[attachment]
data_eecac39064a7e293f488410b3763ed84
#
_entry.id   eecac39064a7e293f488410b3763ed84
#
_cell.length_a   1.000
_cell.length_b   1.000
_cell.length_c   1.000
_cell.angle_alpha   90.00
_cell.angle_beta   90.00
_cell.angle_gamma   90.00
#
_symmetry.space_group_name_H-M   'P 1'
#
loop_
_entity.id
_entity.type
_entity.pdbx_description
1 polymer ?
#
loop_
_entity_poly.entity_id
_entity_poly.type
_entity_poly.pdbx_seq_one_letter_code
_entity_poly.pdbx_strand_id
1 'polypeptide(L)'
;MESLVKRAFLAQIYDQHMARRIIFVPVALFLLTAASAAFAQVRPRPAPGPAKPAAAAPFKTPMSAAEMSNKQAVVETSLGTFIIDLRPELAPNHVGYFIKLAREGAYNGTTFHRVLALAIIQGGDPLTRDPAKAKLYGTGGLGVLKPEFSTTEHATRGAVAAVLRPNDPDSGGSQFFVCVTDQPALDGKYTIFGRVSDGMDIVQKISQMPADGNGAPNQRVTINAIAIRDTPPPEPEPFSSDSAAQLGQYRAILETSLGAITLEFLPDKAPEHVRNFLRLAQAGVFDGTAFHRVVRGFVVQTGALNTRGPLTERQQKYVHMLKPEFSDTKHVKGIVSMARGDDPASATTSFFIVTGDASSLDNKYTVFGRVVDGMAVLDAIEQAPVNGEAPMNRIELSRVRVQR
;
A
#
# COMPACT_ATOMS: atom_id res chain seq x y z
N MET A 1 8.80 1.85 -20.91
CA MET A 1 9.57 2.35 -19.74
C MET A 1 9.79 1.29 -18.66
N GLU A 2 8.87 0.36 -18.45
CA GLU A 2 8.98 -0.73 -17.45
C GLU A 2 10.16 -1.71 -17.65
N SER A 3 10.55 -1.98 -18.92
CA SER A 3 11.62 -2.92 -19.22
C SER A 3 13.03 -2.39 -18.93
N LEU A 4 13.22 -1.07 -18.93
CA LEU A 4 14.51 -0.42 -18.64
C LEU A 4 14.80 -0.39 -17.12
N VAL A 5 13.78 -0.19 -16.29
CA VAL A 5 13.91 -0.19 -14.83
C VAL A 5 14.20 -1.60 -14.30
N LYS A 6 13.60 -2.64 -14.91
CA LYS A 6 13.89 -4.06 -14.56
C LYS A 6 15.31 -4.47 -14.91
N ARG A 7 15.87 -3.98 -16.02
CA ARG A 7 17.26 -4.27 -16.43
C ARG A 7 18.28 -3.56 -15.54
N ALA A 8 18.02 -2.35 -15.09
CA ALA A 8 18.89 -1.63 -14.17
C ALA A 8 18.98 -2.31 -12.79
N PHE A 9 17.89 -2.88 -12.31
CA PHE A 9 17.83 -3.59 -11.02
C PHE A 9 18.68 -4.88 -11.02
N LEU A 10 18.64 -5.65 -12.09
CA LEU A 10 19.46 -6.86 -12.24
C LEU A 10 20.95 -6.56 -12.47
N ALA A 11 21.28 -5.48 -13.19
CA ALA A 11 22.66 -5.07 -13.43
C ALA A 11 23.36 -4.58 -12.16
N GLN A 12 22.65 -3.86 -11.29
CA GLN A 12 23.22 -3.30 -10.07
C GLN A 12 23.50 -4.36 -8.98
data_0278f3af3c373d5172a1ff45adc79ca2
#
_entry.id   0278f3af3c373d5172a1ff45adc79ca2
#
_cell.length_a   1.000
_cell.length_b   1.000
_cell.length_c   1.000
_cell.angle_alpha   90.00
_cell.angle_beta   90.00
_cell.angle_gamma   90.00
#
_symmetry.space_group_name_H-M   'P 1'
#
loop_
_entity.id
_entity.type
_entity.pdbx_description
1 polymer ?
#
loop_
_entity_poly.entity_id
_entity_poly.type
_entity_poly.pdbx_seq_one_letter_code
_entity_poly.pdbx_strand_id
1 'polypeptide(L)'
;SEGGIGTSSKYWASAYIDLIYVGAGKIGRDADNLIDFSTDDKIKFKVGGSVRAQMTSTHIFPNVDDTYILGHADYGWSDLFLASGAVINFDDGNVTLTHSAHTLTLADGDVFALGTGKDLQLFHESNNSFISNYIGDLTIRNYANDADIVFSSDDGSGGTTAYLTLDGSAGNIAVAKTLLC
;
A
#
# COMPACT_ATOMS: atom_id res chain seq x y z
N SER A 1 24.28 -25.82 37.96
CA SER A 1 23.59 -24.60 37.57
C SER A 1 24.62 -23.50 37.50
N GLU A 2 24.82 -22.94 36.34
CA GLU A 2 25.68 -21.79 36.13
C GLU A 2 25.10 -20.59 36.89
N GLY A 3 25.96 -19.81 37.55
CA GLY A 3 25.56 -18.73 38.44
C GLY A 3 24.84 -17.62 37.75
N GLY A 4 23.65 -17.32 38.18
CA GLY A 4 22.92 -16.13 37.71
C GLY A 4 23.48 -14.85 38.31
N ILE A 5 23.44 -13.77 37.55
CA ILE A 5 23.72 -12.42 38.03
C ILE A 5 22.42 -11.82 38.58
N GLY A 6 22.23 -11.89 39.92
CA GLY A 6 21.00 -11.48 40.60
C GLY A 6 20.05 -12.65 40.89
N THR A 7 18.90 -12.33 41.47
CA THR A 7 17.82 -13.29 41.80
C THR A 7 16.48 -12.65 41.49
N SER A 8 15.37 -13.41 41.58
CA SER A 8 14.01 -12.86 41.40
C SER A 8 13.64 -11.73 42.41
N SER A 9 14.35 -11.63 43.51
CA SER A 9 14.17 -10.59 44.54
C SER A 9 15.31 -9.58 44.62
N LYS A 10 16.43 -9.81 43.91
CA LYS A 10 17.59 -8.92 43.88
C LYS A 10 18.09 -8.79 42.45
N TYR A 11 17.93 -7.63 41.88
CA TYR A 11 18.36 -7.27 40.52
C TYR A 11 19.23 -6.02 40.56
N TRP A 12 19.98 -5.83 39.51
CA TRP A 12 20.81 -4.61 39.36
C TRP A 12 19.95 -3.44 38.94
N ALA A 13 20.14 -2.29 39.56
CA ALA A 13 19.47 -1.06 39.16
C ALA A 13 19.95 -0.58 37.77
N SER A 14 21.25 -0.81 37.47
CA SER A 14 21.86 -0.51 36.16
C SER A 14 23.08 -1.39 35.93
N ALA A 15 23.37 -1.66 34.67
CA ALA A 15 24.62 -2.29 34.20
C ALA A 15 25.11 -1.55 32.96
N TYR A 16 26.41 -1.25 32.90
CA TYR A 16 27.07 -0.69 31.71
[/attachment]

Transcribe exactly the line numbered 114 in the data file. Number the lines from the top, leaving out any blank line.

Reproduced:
C GLY A 6 20.05 -12.65 40.89